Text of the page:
Mundanity Of Travel
Episode 1 of My Liberation Notes kicks off JTBC’s latest K-drama with an introduction to Mi-Jeong. She heads out bowling with her work colleagues, messaging her siblings to let them know she’s going to be late. On the way out the door her boss scathingly suggests she move closer to Seoul.
From one meeting to the next; Mi-Jeong meets her sister and they start eating barbecue together. While they’re there, Gi-Jeong begins badmouthing a guy called Tae-Hoo who just so happens to be sitting right next to their table. Gi-Jeong is incredibly embarrassed and eventually the sisters leave.
Just before they do, Tae-Hoo tells Gi-Jeong that while he probably should have got divorced, getting married is the best thing he’s done… because it’s allowed him to meet his daughter.
After a pretty awkward night, the two sisters prepare to meet their brother, Chang-Hee. He’s had a rough night too, getting into a heated argument out in the street with his girlfriend. Unfortunately she breaks up with him. Defeated, the three siblings head back to Sangpo via a taxi. I bet that cost a lot!
There are long stretches of silence here, as we see the mundanity of life in this little village. It’s a nice contrast to the bright lights and bustling metropolis, which is eventually broken up by Chang-Hee discussing his future with his father. He doesn’t have a car but believes he should get a small electric one so he can start winning over women. His father is not exactly thrilled with the idea of his son taking out yet another instalment plan.
With the siblings all bemoaning staying in Sangpo and being far away, it’s Mi-Jeong who finds herself the most conflicted. She doesn’t make it into joining a club but interestingly, neither does Tae-Hoo who shows up afterwards. This disappointment is only made worse by Mi-Jeong being unable to attend any of the work events. This causes her to be alienated from others. Not only that, her boss completely berates her work, scribbling suggestions all over her printed presentation.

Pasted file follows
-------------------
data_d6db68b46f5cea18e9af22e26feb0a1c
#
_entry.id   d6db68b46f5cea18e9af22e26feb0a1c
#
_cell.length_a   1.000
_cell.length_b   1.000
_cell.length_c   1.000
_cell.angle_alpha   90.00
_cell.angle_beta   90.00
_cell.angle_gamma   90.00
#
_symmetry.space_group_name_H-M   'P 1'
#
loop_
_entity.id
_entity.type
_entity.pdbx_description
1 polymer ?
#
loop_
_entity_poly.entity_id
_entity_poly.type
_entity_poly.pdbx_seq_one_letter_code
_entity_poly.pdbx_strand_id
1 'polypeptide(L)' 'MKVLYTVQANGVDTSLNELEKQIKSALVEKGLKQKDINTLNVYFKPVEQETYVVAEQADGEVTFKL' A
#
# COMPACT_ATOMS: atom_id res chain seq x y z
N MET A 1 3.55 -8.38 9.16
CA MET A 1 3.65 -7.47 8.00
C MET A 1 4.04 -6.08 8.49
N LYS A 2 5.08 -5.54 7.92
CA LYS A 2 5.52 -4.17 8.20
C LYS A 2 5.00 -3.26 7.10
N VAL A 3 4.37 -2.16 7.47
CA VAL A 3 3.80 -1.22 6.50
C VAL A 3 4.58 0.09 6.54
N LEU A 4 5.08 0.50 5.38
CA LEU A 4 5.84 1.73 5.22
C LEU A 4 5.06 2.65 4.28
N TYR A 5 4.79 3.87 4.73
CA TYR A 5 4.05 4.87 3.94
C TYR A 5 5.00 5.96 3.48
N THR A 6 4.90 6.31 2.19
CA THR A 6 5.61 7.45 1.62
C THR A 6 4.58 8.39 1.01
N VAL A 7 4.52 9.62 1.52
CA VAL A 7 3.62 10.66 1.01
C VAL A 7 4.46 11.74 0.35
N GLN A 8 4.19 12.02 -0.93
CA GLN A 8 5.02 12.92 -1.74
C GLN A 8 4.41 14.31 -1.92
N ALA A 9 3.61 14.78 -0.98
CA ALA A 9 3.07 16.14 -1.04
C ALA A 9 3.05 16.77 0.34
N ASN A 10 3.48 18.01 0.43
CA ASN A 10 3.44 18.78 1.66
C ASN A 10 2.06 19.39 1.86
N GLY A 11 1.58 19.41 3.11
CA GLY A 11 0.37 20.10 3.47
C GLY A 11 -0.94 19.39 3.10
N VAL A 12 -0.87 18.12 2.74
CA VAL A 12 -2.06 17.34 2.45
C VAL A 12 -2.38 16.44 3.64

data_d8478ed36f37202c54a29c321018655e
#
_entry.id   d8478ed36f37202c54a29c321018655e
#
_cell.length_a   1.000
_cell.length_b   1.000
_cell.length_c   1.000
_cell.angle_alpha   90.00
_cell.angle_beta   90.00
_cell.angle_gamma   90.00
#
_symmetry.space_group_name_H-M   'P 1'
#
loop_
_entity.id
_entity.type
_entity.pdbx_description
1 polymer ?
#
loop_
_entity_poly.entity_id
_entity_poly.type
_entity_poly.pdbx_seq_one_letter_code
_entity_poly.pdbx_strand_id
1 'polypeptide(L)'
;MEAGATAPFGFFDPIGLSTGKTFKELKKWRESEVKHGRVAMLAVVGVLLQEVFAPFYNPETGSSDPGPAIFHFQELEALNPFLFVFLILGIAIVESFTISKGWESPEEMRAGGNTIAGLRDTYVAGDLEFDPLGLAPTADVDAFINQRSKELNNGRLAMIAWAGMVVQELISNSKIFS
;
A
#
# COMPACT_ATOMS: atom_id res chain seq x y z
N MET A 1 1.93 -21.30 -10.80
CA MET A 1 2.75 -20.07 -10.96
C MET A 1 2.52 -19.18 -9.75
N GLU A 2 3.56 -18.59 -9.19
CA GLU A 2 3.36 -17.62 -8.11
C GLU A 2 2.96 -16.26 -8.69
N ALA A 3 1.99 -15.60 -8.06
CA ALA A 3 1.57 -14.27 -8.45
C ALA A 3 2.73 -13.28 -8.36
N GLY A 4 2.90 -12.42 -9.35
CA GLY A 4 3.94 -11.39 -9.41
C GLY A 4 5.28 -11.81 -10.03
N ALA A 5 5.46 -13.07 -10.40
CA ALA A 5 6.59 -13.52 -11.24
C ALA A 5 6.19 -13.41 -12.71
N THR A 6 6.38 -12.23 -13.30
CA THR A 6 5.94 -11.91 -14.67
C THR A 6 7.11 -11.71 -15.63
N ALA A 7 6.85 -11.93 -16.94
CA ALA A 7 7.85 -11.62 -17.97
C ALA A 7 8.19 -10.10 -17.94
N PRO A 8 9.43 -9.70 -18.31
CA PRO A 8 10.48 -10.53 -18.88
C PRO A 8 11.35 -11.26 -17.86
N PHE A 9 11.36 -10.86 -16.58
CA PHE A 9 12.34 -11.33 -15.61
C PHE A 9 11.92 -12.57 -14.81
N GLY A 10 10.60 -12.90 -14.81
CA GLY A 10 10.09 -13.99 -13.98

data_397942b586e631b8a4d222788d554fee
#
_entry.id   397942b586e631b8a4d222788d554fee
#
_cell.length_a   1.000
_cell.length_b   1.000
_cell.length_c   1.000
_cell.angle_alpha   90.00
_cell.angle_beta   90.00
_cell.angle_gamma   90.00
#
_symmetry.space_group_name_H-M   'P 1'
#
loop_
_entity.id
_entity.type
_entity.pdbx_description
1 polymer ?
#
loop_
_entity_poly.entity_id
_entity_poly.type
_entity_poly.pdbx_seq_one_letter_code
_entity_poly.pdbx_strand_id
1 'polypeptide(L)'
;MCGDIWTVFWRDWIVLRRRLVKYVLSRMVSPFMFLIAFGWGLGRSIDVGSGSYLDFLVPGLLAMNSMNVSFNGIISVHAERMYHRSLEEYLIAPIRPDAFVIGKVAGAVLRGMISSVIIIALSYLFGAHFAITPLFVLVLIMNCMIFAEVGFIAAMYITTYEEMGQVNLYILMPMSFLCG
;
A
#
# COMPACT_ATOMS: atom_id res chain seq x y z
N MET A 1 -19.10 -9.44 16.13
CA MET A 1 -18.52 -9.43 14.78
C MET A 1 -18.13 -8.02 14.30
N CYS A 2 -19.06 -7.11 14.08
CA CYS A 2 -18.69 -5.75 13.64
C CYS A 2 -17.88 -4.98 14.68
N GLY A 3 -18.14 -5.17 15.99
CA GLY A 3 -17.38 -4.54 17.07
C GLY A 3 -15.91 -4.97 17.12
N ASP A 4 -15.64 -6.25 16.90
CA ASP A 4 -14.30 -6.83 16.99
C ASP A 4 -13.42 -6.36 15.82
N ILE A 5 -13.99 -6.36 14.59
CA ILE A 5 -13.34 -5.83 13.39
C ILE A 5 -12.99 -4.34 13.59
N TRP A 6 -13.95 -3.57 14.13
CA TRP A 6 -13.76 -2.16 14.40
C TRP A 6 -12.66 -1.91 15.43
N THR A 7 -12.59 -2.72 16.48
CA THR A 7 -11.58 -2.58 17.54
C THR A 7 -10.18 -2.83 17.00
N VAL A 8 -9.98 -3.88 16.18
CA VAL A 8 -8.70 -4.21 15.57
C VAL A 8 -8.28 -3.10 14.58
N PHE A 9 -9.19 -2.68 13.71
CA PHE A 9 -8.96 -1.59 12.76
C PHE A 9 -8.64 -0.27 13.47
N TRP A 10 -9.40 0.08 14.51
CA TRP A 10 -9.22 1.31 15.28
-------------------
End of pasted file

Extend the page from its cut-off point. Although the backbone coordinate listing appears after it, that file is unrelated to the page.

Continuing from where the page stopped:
If that wasn’t enough, at work Mi-Jeong overhears the other workers mentioning how she’s bland and not very fun. Naturally, Mi-Jeong believes it’s because they’re all living in Sangpo and spend a lot of their time living a mundane life. Would things be different if they lived in Seoul?
A lot of the discourse here though revolves around marriage, believing this is the golden ticket for them to escape their mundanity. Both Gi-Jeong and Chang-Hee feel the same way as they trundle back and forth between places.
Back in the big city, Mi-Jeong receives an urgent message from the bank. She’s five days late paying back her credit and as a result, her loan balance is now 15.84 won. This works out to 1.5 million won a month. She’s going to receive a note back home very soon to confirm the full details, but Mi-Jeong is worried about the implications of this.
After another night in Sangpo, Mi-Jeong is about to get the bus but changes her mind. She decides to head back and see her neighbour, Mr. Goo, and asks him to pick up some mail for her. She doesn’t want her parents to know about the bank issue. He silently agrees, prompting Mi-Jeong to get the later bus to work, repeating the same cycle again.
The Episode Review
What is going on with JTBC at the moment? From the bungled release schedule of Snowdrop to the bitter disappointment of Thirty Nine, right the way across to the average-at-best Forecasting Love and Weather, this has not been a good year for the network. Looking to try and change that though is My Liberation Notes which depicts a breezy slice of life drama. While it nails the mundanity and repetitiveness of rural life and traveling… it doesn’t really do much else.
The characters aren’t that fleshed out – at least not yet – and the screenplay is pretty bland. The ideas – while rife for exploration – have been done better in other shows. It also doesn’t help that this timeslot is also being taken up by Our Blues, which is already shaping up to be a much more promising and interesting proposition.
It’s still early days and this series may yet pull it out the bag but so far this show is trying to hit the slice of life angle without much of a plot and hook to reel us in. Hopefully things improve going forward.